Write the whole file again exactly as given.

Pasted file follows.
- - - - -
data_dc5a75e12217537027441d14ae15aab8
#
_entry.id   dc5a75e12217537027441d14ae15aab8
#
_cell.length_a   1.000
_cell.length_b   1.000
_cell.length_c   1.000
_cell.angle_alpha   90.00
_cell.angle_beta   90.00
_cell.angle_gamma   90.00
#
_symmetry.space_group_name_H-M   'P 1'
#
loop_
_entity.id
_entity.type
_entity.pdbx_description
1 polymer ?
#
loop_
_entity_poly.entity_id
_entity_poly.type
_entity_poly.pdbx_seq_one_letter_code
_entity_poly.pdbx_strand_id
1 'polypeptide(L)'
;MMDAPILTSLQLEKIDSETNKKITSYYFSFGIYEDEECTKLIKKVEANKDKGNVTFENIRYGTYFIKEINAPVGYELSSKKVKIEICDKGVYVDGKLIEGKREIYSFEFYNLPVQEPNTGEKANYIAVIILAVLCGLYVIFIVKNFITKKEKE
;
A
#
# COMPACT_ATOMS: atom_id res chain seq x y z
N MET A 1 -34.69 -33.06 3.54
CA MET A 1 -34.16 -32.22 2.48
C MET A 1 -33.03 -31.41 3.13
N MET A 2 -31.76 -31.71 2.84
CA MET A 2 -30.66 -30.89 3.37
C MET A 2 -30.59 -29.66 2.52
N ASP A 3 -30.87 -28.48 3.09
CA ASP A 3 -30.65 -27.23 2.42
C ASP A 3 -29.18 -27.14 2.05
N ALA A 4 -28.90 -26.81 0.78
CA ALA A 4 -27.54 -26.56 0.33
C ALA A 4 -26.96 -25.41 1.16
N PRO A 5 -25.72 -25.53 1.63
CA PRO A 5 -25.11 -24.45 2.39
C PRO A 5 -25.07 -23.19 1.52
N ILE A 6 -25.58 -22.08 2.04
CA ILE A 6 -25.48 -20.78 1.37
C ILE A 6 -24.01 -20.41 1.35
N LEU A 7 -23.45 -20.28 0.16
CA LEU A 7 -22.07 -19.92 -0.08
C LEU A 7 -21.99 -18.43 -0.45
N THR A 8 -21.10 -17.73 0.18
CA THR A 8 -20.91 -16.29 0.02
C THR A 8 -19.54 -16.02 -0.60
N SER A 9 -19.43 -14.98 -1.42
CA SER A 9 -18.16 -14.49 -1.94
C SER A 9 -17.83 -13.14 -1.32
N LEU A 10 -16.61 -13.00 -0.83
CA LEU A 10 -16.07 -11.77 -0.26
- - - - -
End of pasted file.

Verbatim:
data_dc5a75e12217537027441d14ae15aab8
#
_entry.id   dc5a75e12217537027441d14ae15aab8
#
_cell.length_a   1.000
_cell.length_b   1.000
_cell.length_c   1.000
_cell.angle_alpha   90.00
_cell.angle_beta   90.00
_cell.angle_gamma   90.00
#
_symmetry.space_group_name_H-M   'P 1'
#
loop_
_entity.id
_entity.type
_entity.pdbx_description
1 polymer ?
#
loop_
_entity_poly.entity_id
_entity_poly.type
_entity_poly.pdbx_seq_one_letter_code
_entity_poly.pdbx_strand_id
1 'polypeptide(L)'
;MMDAPILTSLQLEKIDSETNKKITSYYFSFGIYEDEECTKLIKKVEANKDKGNVTFENIRYGTYFIKEINAPVGYELSSKKVKIEICDKGVYVDGKLIEGKREIYSFEFYNLPVQEPNTGEKANYIAVIILAVLCGLYVIFIVKNFITKKEKE
;
A
#
# COMPACT_ATOMS: atom_id res chain seq x y z
N MET A 1 -34.69 -33.06 3.54
CA MET A 1 -34.16 -32.22 2.48
C MET A 1 -33.03 -31.41 3.13
N MET A 2 -31.76 -31.71 2.84
CA MET A 2 -30.66 -30.89 3.37
C MET A 2 -30.59 -29.66 2.52
N ASP A 3 -30.87 -28.48 3.09
CA ASP A 3 -30.65 -27.23 2.42
C ASP A 3 -29.18 -27.14 2.05
N ALA A 4 -28.90 -26.81 0.78
CA ALA A 4 -27.54 -26.56 0.33
C ALA A 4 -26.96 -25.41 1.16
N PRO A 5 -25.72 -25.53 1.63
CA PRO A 5 -25.11 -24.45 2.39
C PRO A 5 -25.07 -23.19 1.52
N ILE A 6 -25.58 -22.08 2.04
CA ILE A 6 -25.48 -20.78 1.37
C ILE A 6 -24.01 -20.41 1.35
N LEU A 7 -23.45 -20.28 0.16
CA LEU A 7 -22.07 -19.92 -0.08
C LEU A 7 -21.99 -18.43 -0.45
N THR A 8 -21.10 -17.73 0.18
CA THR A 8 -20.91 -16.29 0.02
C THR A 8 -19.54 -16.02 -0.60
N SER A 9 -19.43 -14.98 -1.42
CA SER A 9 -18.16 -14.49 -1.94
C SER A 9 -17.83 -13.14 -1.32
N LEU A 10 -16.61 -13.00 -0.83
CA LEU A 10 -16.07 -11.77 -0.26